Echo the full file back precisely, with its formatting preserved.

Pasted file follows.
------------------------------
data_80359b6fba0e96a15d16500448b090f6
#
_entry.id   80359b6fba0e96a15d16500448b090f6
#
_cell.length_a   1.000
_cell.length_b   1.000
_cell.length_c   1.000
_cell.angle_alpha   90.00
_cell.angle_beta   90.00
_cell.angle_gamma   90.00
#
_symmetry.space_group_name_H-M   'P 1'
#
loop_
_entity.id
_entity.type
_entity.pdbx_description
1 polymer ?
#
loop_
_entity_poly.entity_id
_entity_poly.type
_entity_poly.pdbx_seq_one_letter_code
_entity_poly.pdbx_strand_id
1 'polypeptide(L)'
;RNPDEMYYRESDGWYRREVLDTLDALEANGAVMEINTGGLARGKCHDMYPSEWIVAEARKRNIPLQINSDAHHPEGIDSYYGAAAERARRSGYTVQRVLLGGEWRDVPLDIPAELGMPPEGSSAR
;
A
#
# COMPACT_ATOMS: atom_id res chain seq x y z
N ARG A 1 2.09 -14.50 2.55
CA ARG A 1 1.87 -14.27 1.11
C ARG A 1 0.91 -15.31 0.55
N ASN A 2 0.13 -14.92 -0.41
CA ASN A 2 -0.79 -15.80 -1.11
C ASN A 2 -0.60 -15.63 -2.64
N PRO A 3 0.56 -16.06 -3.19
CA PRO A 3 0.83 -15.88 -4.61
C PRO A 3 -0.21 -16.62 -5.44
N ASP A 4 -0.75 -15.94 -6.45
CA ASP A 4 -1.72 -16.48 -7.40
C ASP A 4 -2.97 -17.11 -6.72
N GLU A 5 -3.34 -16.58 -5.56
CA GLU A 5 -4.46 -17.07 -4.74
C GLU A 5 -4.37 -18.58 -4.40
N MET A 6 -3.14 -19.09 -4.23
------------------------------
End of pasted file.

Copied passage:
data_80359b6fba0e96a15d16500448b090f6
#
_entry.id   80359b6fba0e96a15d16500448b090f6
#
_cell.length_a   1.000
_cell.length_b   1.000
_cell.length_c   1.000
_cell.angle_alpha   90.00
_cell.angle_beta   90.00
_cell.angle_gamma   90.00
#
_symmetry.space_group_name_H-M   'P 1'
#
loop_
_entity.id
_entity.type
_entity.pdbx_description
1 polymer ?
#
loop_
_entity_poly.entity_id
_entity_poly.type
_entity_poly.pdbx_seq_one_letter_code
_entity_poly.pdbx_strand_id
1 'polypeptide(L)'
;RNPDEMYYRESDGWYRREVLDTLDALEANGAVMEINTGGLARGKCHDMYPSEWIVAEARKRNIPLQINSDAHHPEGIDSYYGAAAERARRSGYTVQRVLLGGEWRDVPLDIPAELGMPPEGSSAR
;
A
#
# COMPACT_ATOMS: atom_id res chain seq x y z
N ARG A 1 2.09 -14.50 2.55
CA ARG A 1 1.87 -14.27 1.11
C ARG A 1 0.91 -15.31 0.55
N ASN A 2 0.13 -14.92 -0.41
CA ASN A 2 -0.79 -15.80 -1.11
C ASN A 2 -0.60 -15.63 -2.64
N PRO A 3 0.56 -16.06 -3.19
CA PRO A 3 0.83 -15.88 -4.61
C PRO A 3 -0.21 -16.62 -5.44
N ASP A 4 -0.75 -15.94 -6.45
CA ASP A 4 -1.72 -16.48 -7.40
C ASP A 4 -2.97 -17.11 -6.72
N GLU A 5 -3.34 -16.58 -5.56
CA GLU A 5 -4.46 -17.07 -4.74
C GLU A 5 -4.37 -18.58 -4.40
N MET A 6 -3.14 -19.09 -4.23